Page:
Virgin Atlantic’s brand is known to buck convention. Take, for example, the Little Red launch. Few airlines would allow their founder to expose so much of himself. How do you decide where to draw the line?

The kilt stunt was very much my idea. The idea of having something on Richard’s underwear was probably more collaborative. But you know what? It was a really interesting project.

We were launching a short haul airline and we’d never done that before – we’d had a lot of naysayers in the industry who said it wouldn’t last.

We wanted people to know it was Virgin and we wanted the people of Scotland to sense we were here and going to have some fun and really that’s where it came from. Flashing your kilt, it’s what the Scots would use to go in to battle.

But don’t get me wrong, we got lots of mixed comments on it. In retrospect it was what we call a “marmite campaign” – you either love it or you hate it. I still stand by it, Richard loved it and still talks about it.

When we got to Scotland we realized that Margaret Thatcher had died, so that really meant that had we not done anything like that we wouldn’t have appeared in the press.

Richard Branson poses at the Little Red launch before the big reveal. Image via virgin.com.

Richard Branson poses at the Little Red launch before the big reveal. Image via virgin.com.

With Little Red LIVE, comedians performed on flights from Heathrow to Scotland during the Edinburgh Fringe Festival. Do people really want to watch live comedy in flight?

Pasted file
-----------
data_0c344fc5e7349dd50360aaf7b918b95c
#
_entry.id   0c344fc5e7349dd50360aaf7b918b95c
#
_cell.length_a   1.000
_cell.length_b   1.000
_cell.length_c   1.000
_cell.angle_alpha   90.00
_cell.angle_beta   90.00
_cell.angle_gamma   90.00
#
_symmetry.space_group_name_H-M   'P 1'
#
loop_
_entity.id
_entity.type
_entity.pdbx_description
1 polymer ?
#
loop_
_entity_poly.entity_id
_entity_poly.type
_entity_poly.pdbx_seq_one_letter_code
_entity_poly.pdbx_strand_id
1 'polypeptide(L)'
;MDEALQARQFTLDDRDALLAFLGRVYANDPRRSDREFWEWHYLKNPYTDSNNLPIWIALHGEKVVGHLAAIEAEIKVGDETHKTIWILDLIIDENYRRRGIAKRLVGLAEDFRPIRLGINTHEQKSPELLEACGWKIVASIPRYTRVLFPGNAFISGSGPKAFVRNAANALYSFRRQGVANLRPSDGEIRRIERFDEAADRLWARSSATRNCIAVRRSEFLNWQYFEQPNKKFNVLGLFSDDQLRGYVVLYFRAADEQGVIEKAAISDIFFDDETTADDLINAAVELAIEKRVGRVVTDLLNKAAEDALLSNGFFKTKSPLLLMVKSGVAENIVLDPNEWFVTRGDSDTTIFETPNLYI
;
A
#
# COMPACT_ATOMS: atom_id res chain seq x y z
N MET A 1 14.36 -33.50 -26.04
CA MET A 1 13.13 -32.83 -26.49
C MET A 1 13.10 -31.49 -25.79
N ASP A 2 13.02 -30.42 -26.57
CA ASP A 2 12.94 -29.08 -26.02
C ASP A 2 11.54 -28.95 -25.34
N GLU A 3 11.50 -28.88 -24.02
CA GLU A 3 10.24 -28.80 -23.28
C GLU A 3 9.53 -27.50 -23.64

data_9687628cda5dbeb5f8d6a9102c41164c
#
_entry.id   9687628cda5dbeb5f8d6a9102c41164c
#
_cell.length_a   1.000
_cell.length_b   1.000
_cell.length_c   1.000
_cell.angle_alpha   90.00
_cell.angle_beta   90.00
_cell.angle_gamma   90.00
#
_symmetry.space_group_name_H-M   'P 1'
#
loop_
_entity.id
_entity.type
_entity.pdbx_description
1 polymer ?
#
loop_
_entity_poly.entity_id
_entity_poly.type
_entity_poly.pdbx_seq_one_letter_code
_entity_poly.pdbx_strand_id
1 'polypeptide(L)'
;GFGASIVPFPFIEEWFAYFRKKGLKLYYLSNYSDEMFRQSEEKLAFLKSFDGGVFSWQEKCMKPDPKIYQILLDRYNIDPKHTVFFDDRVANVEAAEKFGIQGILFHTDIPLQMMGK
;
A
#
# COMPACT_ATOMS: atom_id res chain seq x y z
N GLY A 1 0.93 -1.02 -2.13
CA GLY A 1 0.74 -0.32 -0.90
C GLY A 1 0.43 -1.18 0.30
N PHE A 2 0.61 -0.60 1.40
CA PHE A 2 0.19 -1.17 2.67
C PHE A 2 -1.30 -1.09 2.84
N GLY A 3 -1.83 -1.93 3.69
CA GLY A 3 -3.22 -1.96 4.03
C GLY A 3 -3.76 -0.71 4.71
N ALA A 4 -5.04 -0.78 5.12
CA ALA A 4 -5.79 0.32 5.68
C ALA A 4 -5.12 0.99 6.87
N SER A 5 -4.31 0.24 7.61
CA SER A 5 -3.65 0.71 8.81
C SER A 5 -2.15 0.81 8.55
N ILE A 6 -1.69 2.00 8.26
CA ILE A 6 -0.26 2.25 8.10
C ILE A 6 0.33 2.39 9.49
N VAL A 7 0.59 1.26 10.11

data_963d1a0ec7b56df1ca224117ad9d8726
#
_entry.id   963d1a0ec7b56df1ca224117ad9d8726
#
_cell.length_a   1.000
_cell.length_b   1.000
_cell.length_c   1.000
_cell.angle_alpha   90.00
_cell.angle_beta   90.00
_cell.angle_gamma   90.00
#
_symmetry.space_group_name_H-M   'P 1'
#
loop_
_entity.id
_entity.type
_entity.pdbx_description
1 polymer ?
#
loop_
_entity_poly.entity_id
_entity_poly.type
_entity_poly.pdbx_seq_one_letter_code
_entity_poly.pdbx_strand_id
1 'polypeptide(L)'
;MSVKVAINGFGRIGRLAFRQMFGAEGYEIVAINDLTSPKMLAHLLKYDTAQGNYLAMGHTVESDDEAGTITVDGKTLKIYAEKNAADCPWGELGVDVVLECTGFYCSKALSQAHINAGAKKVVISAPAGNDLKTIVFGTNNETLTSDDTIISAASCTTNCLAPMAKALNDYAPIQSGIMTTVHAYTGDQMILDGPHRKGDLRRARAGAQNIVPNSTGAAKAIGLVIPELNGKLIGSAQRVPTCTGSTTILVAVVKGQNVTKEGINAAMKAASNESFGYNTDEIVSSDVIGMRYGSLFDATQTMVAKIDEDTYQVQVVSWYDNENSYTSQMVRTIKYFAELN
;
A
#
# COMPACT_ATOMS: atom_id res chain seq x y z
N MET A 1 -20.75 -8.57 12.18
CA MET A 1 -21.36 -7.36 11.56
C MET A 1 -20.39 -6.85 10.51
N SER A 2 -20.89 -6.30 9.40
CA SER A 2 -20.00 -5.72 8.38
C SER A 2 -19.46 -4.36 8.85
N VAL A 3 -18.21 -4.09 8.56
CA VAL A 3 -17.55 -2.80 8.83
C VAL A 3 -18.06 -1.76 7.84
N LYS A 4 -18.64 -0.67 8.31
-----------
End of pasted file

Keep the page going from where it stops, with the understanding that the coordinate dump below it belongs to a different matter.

As a brand we’ve already been a little late to the party with events. We do a lot for our frequent flyers, but we’ve only recently started doing more for customers.

The Little Red LIVE campaign changed that. Because we fly to Edinburgh and the Fringe Festival is such a major arts festival for Scotland, it felt right do something a bit different and have fun.

A large majority of passengers were heading up to the Fringe, so we knew they’d be in the right frame of mind to accept comedy and accept something that’s a little different. And the skits were only 10 or 15 minutes.

The feedback has been brilliant. Last year we did it in a secret way. We said we were doing it but we didn’t say who the comedians were. This year we’ve been very overt and actually talked about the comedians and harnessed their brand power and that’s actually been far more beneficial for us.

Comedian Simon Brodkin performs on Little Red flight to the Edinburgh Fringe Festival.

Comedian Simon Brodkin performs on Little Red flight to the Edinburgh Fringe Festival.

Do you expect Virgin Atlantic to experiment with more event marketing?

Last year we identified that we need to talk far more actively to a slightly younger demographic, more to the 25-30 year old. We started to look into passion points and music really fell out of that. It felt like the right thing for us to explore, partly because of Virgin Records – we thought it was a nice overall brand affiliation.

So, we created a version of our clubhouse at a music festival in the U.K. We wanted to create a space where people could have a few drinks, listen to good music and be comfortable. We put some hot tubs outside.

That was the first time we ever tried to take an airport experience like that out of an airport and it was fantastic.

There was lots of learning – we used social media and there were a lot of people sharing and bragging about where they were, which worked, but we didn’t talk enough about our destinations.

It proved to us that that we need to create these experiences. It’s absolutely a key way for us to engage with our audience.